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I have the following code:

XmlTextReader DBLPReader = new XmlTextReader("dblp.xml");

// Load the source of the XML file into an XmlDocument
XmlDocument DBLPDoc = new XmlDocument();

// Load the source XML file into the first document

// Close the reader

where dblp has around 800 MB.

I got an error that says "An unhandled exception of type 'System.OutOfMemoryException' occurred in System.Xml.dll"

What is the solution in this case?

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2 Answers 2

Depending on what you're trying to accomplish, your solution could be:

  • Use a SAX parser.
  • Use a 64-bit machine.
  • Don't attempt to load such a large file.
  • Make the file smaller (e.g. eliminate whitespace or comments, shorten tag names).
  • Catch the exception and handle it properly.
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you meant that SAX better than DOM.. I am working in C# –  Dena Mar 22 '11 at 6:21
SAX isn't necessarily better than DOM by itself. There are tradeoffs in using one style of XML parsing over the other. That said, SAX-style parsers tend to be much quicker and more lightweight (if a little more complex to use). –  paulcam Mar 22 '11 at 7:59
SAX might be better in this scenario because you can avoid all the memory overhead of the DOM (which is clearly the problem) and store only the data you need to extract from the file. –  Gabe Mar 22 '11 at 9:07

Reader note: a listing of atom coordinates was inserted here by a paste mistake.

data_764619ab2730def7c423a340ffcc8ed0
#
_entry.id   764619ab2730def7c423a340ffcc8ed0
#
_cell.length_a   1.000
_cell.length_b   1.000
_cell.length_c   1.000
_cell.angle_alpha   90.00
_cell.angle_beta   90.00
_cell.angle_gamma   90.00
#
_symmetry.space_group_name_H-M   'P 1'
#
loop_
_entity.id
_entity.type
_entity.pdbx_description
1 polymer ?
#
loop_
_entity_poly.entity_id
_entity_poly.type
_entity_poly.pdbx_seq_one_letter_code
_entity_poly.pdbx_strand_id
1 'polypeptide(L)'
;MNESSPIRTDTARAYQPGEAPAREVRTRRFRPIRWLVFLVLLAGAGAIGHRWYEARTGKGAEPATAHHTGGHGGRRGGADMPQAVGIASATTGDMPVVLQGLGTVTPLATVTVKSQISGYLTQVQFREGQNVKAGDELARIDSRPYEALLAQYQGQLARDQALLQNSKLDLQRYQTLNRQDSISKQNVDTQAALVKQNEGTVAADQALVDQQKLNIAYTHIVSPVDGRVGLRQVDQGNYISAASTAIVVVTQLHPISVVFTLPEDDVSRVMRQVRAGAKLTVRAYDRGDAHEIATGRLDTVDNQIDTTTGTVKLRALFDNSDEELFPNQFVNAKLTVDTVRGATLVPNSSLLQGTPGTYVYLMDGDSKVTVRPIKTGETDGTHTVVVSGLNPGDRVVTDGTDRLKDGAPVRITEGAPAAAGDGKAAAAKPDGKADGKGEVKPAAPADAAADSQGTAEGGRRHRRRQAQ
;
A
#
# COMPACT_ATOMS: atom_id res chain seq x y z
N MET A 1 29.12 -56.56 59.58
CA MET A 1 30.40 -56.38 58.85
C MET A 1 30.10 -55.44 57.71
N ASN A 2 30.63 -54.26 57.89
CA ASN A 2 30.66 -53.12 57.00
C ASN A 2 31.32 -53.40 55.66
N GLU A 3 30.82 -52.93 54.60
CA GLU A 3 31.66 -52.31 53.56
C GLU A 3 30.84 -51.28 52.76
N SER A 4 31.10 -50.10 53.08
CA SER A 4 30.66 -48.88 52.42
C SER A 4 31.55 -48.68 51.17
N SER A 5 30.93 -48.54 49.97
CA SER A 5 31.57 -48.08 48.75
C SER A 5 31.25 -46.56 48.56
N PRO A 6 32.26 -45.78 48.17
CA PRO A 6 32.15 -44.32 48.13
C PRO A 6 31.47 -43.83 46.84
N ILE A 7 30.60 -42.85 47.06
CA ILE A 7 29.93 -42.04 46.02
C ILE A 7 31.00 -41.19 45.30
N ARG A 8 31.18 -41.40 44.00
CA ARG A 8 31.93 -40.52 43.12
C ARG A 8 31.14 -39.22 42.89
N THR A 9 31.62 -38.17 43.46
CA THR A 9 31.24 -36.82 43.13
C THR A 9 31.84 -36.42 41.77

If you're going to be messing around with XML files of that size, you should probably consider using System.Xml.XmlTextReader. There's a list of what it'll get you here, and a decent tutorial on how to use it here.

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Actually .. I am using XMLTextReader as you can see but is there other way of my coding that I can use XMLTextReader that could help.. regards –  Dena Mar 22 '11 at 6:26
@Dena, only use a XmlReader/XmlTextReader, never load it into a XmlDocument. –  Simon Svensson Mar 22 '11 at 6:58
Thanks @Simon -- That's what I meant. @Dena: XmlDocument reads the entire XML file and builds a DOM tree in memory that you can code against. Even if you figure that they've got some ridiculously efficient memory overhead that it's still going to be at least as big as the original file (which is probably being pretty generous). I would start with the tutorial that I mentioned :) –  paulcam Mar 22 '11 at 8:02

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